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Chem Biol. 1996 Dec;3(12):1011-9.

Iron transport-mediated drug delivery using mixed-ligand siderophore-beta-lactam conjugates.

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  • 1Department of Chemistry and Biochemistry, University of Notre Dame, Notre Dame, IN 46556, USA.



Assimilation of iron is essential for microbial growth. Most microbes synthesize and excrete low molecular weight iron chelators called siderophores to sequester and deliver iron by active transport processes. Specific outer membrane proteins recognize, bind and initiate transport of species-selective ferric siderophore complexes. Organisms most often have specific receptors for multiple types of siderophores, presumably to ensure adequate acquisition of the iron that is essential for their growth. Conjugation of drugs to synthetic hydroxamate or catechol siderophore components can facilitate active iron-transport-mediated drug delivery. While resistance to the siderophore-drug conjugates frequently occurs by selection of mutants deficient in the corresponding siderophore-selective outer membrane receptor, the mutants are less able to survive under iron-deficient conditions and in vivo. We anticipated that synthesis of mixed ligand siderophore-drug conjugates would allow active drug delivery by multiple iron receptor recognition and transport processes, further reducing the likelihood that resistant mutants would be viable.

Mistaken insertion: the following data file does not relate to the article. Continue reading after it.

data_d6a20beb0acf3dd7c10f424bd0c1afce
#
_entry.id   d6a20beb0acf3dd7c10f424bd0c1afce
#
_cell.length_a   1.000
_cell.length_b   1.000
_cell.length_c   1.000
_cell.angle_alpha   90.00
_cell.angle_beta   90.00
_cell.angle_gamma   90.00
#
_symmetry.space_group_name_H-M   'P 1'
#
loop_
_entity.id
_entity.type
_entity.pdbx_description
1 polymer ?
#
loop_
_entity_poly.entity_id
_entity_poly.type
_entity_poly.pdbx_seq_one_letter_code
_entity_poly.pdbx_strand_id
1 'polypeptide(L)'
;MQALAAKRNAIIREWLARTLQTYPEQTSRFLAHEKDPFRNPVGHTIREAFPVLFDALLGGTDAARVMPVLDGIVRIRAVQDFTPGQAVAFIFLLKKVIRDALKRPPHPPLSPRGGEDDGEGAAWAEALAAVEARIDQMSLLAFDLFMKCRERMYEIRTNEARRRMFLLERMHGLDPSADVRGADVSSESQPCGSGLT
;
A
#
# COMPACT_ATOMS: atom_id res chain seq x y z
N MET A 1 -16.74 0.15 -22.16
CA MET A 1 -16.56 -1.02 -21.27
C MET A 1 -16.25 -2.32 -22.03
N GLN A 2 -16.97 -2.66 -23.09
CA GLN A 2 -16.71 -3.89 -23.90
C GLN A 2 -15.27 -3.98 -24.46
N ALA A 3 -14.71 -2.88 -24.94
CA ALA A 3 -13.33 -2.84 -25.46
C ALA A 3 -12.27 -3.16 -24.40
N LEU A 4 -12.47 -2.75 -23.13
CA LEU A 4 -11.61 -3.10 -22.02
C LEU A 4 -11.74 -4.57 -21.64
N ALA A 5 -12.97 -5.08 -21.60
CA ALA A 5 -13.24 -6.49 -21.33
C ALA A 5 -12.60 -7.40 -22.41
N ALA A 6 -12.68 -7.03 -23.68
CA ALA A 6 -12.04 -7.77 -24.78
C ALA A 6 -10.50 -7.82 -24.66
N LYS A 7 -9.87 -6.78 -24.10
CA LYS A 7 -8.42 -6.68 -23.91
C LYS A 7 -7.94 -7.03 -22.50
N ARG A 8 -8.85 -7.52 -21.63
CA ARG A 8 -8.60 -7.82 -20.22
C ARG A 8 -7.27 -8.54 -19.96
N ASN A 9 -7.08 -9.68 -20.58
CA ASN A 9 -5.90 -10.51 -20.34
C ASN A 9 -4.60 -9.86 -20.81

Mixed ligand siderophore-drug conjugates were synthesized by combining hydroxamate and catechol components in a single compound that could chelate iron, and that also contained a covalent linkage to carbacephalosporins, as representative drugs. The new conjugates appear to be assimilated by multiple active iron-transport processes both in wild type microbes and in selected mutants that are deficient in some outer membrane iron-transport receptors.


The concept of active iron-transport-mediated drug delivery can now be extended to drug conjugates that can enter the cell through multiple outer membrane receptors. Mutants that are resistant to such conjugates should be severely impaired in iron uptake, and therefore particularly prone to iron starvation.

[PubMed - indexed for MEDLINE]
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